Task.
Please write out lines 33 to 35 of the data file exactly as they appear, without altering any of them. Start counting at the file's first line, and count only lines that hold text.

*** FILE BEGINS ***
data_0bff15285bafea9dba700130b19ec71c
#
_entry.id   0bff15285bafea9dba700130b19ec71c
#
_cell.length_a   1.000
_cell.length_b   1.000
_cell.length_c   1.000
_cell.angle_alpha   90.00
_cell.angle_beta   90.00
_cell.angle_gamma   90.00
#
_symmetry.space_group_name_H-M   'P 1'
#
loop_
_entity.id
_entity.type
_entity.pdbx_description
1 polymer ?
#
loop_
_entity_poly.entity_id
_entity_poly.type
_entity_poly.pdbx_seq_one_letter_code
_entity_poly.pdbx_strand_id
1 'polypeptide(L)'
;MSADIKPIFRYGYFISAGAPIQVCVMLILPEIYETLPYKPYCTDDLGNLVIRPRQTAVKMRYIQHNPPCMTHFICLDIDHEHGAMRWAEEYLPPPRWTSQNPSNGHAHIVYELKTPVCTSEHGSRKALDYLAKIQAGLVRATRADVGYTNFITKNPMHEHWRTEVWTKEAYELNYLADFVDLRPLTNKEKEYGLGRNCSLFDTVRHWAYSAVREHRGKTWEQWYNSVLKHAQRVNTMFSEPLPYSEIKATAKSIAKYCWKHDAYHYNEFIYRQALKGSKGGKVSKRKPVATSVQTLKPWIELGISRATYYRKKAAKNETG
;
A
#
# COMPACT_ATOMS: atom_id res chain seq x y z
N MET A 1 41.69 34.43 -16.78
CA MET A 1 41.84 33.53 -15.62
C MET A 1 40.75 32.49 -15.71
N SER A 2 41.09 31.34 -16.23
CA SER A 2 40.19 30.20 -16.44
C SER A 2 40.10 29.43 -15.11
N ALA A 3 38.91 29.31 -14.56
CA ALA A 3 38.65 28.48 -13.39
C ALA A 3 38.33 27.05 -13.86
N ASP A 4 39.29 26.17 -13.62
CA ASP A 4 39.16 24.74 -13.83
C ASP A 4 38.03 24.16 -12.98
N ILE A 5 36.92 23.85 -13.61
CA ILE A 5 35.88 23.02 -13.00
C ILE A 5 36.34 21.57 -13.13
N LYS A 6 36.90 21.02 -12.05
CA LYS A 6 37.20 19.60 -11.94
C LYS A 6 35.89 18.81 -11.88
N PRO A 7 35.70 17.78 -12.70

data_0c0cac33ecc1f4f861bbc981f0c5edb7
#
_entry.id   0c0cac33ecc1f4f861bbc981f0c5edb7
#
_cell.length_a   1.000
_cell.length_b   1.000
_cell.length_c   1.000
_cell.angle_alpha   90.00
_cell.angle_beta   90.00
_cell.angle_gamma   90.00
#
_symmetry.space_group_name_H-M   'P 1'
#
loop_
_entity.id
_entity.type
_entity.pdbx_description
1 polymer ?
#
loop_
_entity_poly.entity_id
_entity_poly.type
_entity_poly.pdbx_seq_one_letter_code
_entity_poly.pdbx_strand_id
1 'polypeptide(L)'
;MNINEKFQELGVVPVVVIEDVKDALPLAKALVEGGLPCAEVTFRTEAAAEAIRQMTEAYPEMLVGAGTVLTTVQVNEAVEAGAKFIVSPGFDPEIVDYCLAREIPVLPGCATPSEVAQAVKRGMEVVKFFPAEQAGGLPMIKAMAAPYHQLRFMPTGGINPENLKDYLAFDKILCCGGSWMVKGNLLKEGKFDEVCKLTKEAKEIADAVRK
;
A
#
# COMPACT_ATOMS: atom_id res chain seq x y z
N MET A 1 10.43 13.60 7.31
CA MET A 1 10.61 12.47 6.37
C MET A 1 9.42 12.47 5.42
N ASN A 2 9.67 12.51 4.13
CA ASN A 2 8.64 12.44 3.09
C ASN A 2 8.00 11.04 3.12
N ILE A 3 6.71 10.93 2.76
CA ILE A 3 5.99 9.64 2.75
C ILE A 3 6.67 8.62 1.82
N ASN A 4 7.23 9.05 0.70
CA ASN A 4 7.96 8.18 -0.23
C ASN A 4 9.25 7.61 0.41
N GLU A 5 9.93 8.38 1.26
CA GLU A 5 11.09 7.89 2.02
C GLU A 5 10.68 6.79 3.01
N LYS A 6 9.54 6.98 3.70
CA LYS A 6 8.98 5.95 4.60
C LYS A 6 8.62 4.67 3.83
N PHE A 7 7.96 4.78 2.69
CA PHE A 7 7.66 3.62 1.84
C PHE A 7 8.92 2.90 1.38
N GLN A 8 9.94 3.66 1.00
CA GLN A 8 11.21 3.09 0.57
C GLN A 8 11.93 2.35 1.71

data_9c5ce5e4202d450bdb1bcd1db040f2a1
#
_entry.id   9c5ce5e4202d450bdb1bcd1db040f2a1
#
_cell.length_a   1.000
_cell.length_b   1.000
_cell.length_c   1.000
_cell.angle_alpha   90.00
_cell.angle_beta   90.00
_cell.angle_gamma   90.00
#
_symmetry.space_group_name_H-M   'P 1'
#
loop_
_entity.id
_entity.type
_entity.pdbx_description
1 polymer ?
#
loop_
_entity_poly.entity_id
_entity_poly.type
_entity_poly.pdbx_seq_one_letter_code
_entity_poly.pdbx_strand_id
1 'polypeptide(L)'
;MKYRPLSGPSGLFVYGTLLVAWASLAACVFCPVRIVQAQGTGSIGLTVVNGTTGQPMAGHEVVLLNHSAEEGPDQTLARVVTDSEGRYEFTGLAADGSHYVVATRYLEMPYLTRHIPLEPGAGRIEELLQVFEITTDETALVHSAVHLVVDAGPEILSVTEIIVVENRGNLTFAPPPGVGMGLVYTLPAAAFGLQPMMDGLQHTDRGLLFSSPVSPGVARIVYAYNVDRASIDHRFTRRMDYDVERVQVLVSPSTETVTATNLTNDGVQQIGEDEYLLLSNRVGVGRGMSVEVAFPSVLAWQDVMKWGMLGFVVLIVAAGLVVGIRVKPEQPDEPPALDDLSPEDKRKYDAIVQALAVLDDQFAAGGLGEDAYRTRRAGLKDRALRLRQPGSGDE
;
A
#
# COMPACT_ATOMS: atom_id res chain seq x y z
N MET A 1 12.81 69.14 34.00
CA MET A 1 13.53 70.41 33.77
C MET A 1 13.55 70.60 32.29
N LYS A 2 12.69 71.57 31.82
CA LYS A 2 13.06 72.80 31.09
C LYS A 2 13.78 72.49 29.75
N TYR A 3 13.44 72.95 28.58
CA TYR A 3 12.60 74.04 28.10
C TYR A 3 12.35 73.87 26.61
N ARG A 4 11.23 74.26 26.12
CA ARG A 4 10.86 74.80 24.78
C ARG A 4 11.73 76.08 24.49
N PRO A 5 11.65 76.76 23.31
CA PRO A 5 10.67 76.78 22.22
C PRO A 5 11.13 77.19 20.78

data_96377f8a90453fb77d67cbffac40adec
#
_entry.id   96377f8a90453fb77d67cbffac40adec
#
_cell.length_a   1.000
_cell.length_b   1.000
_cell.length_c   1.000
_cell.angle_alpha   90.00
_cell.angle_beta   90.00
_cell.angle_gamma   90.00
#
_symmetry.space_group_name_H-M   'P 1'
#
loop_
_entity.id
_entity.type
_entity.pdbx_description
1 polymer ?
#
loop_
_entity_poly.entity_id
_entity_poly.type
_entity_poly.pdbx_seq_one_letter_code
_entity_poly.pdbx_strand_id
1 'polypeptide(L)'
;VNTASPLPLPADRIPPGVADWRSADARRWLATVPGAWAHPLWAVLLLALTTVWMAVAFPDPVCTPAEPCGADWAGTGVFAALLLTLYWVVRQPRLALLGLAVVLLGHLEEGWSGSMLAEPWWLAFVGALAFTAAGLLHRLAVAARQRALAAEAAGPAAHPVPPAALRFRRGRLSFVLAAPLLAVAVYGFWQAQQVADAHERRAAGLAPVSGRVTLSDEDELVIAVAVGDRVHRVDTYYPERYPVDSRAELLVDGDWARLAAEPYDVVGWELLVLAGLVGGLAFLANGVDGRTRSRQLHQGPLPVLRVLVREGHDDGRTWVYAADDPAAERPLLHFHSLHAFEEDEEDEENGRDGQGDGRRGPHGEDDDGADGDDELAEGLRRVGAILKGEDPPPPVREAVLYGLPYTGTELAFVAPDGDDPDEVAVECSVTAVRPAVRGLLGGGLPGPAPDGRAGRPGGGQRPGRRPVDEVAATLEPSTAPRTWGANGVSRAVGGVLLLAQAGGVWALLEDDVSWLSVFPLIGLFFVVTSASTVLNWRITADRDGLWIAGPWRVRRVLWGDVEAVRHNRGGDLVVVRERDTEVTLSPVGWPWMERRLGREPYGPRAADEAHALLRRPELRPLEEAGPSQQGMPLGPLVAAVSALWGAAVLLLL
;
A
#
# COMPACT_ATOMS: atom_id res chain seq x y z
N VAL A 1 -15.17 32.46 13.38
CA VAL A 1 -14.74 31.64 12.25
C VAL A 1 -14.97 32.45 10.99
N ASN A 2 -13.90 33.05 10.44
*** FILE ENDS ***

C MET A 1 40.75 32.49 -15.71
N SER A 2 41.09 31.34 -16.23
CA SER A 2 40.19 30.20 -16.44